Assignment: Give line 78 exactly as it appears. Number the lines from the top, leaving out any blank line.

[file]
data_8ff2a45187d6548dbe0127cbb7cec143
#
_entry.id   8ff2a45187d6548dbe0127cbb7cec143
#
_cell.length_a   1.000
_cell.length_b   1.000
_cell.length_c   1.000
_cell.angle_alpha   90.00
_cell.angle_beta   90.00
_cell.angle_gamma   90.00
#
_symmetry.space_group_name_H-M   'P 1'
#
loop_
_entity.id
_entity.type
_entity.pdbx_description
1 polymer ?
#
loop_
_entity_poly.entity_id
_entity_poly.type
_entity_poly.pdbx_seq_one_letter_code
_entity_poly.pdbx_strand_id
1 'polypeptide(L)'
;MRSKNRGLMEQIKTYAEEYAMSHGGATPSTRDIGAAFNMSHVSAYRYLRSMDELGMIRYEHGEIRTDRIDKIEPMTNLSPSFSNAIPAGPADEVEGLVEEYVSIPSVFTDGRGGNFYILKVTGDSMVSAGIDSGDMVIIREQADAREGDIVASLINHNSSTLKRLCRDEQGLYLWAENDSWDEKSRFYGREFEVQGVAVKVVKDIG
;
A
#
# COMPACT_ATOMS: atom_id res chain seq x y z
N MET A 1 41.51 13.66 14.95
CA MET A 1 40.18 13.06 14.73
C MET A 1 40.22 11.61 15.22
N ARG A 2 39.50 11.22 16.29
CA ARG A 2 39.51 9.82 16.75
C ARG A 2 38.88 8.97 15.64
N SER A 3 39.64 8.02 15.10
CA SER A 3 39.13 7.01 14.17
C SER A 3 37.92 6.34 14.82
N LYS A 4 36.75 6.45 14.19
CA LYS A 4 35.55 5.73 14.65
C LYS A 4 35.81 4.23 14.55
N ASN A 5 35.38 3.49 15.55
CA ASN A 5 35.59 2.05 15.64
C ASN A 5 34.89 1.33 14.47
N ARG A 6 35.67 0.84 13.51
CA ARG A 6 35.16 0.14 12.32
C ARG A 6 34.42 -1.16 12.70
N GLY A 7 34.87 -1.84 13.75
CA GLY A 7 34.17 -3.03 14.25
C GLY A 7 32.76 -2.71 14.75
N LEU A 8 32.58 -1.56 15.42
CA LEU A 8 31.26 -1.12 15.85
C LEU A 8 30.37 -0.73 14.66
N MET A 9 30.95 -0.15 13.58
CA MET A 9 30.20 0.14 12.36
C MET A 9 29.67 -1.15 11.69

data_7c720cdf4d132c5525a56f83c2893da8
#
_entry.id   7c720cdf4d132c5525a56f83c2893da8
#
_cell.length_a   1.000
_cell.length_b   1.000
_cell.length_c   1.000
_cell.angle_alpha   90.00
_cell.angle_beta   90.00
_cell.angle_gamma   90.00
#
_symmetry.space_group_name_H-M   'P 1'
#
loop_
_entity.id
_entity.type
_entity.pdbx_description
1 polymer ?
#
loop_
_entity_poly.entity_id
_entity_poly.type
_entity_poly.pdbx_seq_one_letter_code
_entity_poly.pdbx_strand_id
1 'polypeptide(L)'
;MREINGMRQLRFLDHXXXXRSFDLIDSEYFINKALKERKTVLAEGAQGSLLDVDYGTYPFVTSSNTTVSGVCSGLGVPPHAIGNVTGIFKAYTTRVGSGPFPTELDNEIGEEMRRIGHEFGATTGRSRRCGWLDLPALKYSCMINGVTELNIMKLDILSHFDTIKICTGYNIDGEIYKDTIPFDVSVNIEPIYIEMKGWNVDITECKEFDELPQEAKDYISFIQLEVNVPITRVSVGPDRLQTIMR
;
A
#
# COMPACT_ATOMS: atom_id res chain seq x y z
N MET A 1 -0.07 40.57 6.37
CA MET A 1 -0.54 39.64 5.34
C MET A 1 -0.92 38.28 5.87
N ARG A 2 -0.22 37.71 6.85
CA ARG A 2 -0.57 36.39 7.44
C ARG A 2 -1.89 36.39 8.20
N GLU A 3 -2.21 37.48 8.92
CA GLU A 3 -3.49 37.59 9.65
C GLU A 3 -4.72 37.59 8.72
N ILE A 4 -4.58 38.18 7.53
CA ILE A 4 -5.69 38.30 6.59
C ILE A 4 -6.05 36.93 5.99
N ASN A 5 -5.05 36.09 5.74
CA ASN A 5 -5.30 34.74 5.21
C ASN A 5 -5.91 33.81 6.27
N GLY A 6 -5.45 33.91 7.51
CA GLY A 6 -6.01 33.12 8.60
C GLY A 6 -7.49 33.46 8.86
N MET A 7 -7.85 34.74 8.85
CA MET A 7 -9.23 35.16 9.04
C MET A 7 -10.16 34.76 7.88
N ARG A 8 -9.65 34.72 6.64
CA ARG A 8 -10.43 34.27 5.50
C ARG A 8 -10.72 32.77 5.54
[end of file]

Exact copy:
_entity_poly.entity_id